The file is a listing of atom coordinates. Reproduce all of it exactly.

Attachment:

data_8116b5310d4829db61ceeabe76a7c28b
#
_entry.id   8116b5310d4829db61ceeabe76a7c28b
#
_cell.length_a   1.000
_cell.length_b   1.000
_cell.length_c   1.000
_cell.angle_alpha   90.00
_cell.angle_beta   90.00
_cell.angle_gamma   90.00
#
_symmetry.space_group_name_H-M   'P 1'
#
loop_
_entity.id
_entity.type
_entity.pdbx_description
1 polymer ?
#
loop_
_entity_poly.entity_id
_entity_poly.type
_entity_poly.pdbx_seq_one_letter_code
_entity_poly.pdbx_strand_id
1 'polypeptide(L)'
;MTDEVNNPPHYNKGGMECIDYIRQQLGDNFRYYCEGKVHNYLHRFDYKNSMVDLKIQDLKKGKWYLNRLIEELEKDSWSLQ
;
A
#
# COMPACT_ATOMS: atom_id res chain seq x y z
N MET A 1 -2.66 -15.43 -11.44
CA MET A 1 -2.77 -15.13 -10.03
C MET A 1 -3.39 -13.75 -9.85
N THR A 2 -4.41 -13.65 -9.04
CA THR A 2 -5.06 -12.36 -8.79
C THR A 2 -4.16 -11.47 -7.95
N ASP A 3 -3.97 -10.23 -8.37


data_8116b5310d4829db61ceeabe76a7c28b
#
_entry.id   8116b5310d4829db61ceeabe76a7c28b
#
_cell.length_a   1.000
_cell.length_b   1.000
_cell.length_c   1.000
_cell.angle_alpha   90.00
_cell.angle_beta   90.00
_cell.angle_gamma   90.00
#
_symmetry.space_group_name_H-M   'P 1'
#
loop_
_entity.id
_entity.type
_entity.pdbx_description
1 polymer ?
#
loop_
_entity_poly.entity_id
_entity_poly.type
_entity_poly.pdbx_seq_one_letter_code
_entity_poly.pdbx_strand_id
1 'polypeptide(L)'
;MTDEVNNPPHYNKGGMECIDYIRQQLGDNFRYYCEGKVHNYLHRFDYKNSMVDLKIQDLKKGKWYLNRLIEELEKDSWSLQ
;
A
#
# COMPACT_ATOMS: atom_id res chain seq x y z
N MET A 1 -2.66 -15.43 -11.44
CA MET A 1 -2.77 -15.13 -10.03
C MET A 1 -3.39 -13.75 -9.85
N THR A 2 -4.41 -13.65 -9.04
CA THR A 2 -5.06 -12.36 -8.79
C THR A 2 -4.16 -11.47 -7.95
N ASP A 3 -3.97 -10.23 -8.37